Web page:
For Complete Article take after this connection: Delete Vs Truncate in SQL Server

enter image description here

/*Truncate - Syntax*/
TRUNCATE TABLE table_name

/*Delete - Syntax*/
DELETE FROM table_name
WHERE some_condition
2

I believe Delete and Truncate can only be rolled back if the operation was executed in and explicit transaction. Otherwise you would have to perform a restore to recover the removed data

1

The fundamental difference is in the way they are logged. DELETE and TRUNCATE are logged differently but both can be rolled back in exactly the same way. All operations that change data are logged. In SQL Server there is no such thing as a non-logged operation.

0

One thing that's very important(imo) and not mentioned on other answers is that TRUNCATE needs Schema Stability lock, Sch-S, whereas DELETE uses row locks. Lets inspect the following:

BEGIN TRANSACTION;

BEGIN TRY
    -- Truncate below will take LCK_M_SCH_S lock for TABLE_A
    TRUNCATE TABLE TABLE_A

    -- Lets say the query below takes 5 hours to execute
    INSERT INTO
        TABLE_A
    SELECT
        *
    FROM
        GIANT_TABLE (NOLOCK)
END TRY
BEGIN CATCH
    IF @@TRANCOUNT > 0
        ROLLBACK TRANSACTION;
    THROW
END CATCH

IF @@TRANCOUNT > 0
    COMMIT TRANSACTION;

Now assume that after 1-2 minutes of the start of this query, let's say we tried to execute the following:

SELECT COUNT(*) FROM TABLE_A (NOLOCK)

Notice that I used NOLOCK clause. What do you think will happen now? This query will wait 5 hours. Why? Because NOLOCK clause needs Sch-S lock on TABLE_A but that TRUNCATE clause has Sch-S on it already. Since we didn't commit the transaction yet, the lock is still on even after that TRUNCATE clause. Sch-S lock on a table basically means that either TABLE_A is being altered by adding/removing columns etc. or it's being truncated. You even can't execute something like below:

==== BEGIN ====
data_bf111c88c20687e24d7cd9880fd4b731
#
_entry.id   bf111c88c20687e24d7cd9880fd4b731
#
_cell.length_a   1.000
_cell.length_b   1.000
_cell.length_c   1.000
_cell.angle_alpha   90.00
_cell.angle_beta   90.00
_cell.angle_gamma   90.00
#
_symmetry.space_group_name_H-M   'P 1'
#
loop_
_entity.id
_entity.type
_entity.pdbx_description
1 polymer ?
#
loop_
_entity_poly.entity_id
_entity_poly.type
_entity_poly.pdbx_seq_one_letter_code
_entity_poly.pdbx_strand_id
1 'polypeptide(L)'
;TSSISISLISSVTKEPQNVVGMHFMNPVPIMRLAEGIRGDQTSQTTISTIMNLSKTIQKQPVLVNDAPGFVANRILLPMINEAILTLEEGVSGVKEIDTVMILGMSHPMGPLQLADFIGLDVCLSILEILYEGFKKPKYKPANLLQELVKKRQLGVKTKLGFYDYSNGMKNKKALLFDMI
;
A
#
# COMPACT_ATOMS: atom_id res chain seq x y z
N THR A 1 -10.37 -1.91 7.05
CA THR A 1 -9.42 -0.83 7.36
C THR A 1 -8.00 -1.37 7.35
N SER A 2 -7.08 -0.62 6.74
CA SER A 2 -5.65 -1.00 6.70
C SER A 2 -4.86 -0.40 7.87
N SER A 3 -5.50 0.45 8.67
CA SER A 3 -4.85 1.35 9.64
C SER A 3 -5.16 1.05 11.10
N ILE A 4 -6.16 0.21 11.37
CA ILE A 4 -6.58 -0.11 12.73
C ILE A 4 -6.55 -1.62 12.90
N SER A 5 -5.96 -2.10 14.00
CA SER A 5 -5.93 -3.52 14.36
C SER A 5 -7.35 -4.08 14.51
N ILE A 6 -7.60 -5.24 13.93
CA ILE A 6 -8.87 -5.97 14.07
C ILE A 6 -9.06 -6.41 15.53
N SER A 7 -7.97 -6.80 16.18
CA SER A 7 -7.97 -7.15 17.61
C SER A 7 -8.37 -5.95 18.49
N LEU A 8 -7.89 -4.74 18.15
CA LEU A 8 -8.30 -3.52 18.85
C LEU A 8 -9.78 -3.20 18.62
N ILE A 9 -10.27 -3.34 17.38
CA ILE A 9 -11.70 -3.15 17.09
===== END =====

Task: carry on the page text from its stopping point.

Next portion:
SELECT object_id('TABLE_A')

This will stuck 5 hours too. However, if you replace that TRUNCATE with DELETE FROM, you'll see that there will be no Sch-S lock on the table and the queries above will not get stucked.

0

Another difference between DELETE vs TRUNCATE is behaviour when table is corrupted.

For instance:

DELETE FROM table_name;

Will end up with error:

Msg 3314, Level 21, State 3, Line 1

During undoing of a logged operation in database '...', an error occurred at log record ID (). Typically, the specific failure is logged previously as an error in the Windows Event Log service. Restore the database or file from a backup, or repair the database.

Msg 0, Level 20, State 0, Line 0

A severe error occurred on the current command. The results, if any, should be discarded.

While TRUNCATE will work:

TRUNCATE TABLE table_name;
-- Command(s) completed successfully.
0

Plus all the answers, another point to consider that Truncate will not trigger the delete trigger of the table, but delete statement will trigger the delete trigger of the table for each row.

-1
$connection = $this->getEntityManager()->getConnection();
$connection->exec("Truncate TABLE <tablename>;");
  • Could wou please add some context to this code. – pppery Apr 24 '16 at 18:29
-2

truncate doesnt do any logging, delete does, so if you have a ton of records, your trans log is huge